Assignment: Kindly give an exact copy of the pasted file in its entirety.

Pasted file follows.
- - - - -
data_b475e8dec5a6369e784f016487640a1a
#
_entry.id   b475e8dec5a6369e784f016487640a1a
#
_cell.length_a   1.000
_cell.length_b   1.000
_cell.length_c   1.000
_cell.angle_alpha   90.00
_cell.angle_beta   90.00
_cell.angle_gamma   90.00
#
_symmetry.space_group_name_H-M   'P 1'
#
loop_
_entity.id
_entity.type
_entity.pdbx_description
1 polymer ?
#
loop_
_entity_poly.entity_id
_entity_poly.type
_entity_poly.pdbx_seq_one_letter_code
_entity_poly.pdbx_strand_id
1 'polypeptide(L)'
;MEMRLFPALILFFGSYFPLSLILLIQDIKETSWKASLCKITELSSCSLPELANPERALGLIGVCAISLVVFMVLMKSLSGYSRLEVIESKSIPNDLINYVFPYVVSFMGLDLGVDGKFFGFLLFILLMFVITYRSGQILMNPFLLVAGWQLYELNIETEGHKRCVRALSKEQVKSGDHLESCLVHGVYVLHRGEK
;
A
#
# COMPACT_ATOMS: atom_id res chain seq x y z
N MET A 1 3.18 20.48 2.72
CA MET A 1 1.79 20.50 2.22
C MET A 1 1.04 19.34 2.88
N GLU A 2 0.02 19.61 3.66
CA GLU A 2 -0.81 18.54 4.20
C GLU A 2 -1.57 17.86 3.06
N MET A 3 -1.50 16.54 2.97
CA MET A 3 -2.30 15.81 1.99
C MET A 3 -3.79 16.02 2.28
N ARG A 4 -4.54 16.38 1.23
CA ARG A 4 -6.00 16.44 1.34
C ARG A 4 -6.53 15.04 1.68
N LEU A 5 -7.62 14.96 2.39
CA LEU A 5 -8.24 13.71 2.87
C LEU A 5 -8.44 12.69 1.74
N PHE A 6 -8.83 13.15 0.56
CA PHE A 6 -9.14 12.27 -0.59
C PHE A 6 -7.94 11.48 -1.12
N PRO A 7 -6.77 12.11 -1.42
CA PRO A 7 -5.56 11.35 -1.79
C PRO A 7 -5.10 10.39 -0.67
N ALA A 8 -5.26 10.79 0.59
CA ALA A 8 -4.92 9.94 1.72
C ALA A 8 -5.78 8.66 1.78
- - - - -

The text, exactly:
data_b475e8dec5a6369e784f016487640a1a
#
_entry.id   b475e8dec5a6369e784f016487640a1a
#
_cell.length_a   1.000
_cell.length_b   1.000
_cell.length_c   1.000
_cell.angle_alpha   90.00
_cell.angle_beta   90.00
_cell.angle_gamma   90.00
#
_symmetry.space_group_name_H-M   'P 1'
#
loop_
_entity.id
_entity.type
_entity.pdbx_description
1 polymer ?
#
loop_
_entity_poly.entity_id
_entity_poly.type
_entity_poly.pdbx_seq_one_letter_code
_entity_poly.pdbx_strand_id
1 'polypeptide(L)'
;MEMRLFPALILFFGSYFPLSLILLIQDIKETSWKASLCKITELSSCSLPELANPERALGLIGVCAISLVVFMVLMKSLSGYSRLEVIESKSIPNDLINYVFPYVVSFMGLDLGVDGKFFGFLLFILLMFVITYRSGQILMNPFLLVAGWQLYELNIETEGHKRCVRALSKEQVKSGDHLESCLVHGVYVLHRGEK
;
A
#
# COMPACT_ATOMS: atom_id res chain seq x y z
N MET A 1 3.18 20.48 2.72
CA MET A 1 1.79 20.50 2.22
C MET A 1 1.04 19.34 2.88
N GLU A 2 0.02 19.61 3.66
CA GLU A 2 -0.81 18.54 4.20
C GLU A 2 -1.57 17.86 3.06
N MET A 3 -1.50 16.54 2.97
CA MET A 3 -2.30 15.81 1.99
C MET A 3 -3.79 16.02 2.28
N ARG A 4 -4.54 16.38 1.23
CA ARG A 4 -6.00 16.44 1.34
C ARG A 4 -6.53 15.04 1.68
N LEU A 5 -7.62 14.96 2.39
CA LEU A 5 -8.24 13.71 2.87
C LEU A 5 -8.44 12.69 1.74
N PHE A 6 -8.83 13.15 0.56
CA PHE A 6 -9.14 12.27 -0.59
C PHE A 6 -7.94 11.48 -1.12
N PRO A 7 -6.77 12.11 -1.42
CA PRO A 7 -5.56 11.35 -1.79
C PRO A 7 -5.10 10.39 -0.67
N ALA A 8 -5.26 10.79 0.59
CA ALA A 8 -4.92 9.94 1.72
C ALA A 8 -5.78 8.66 1.78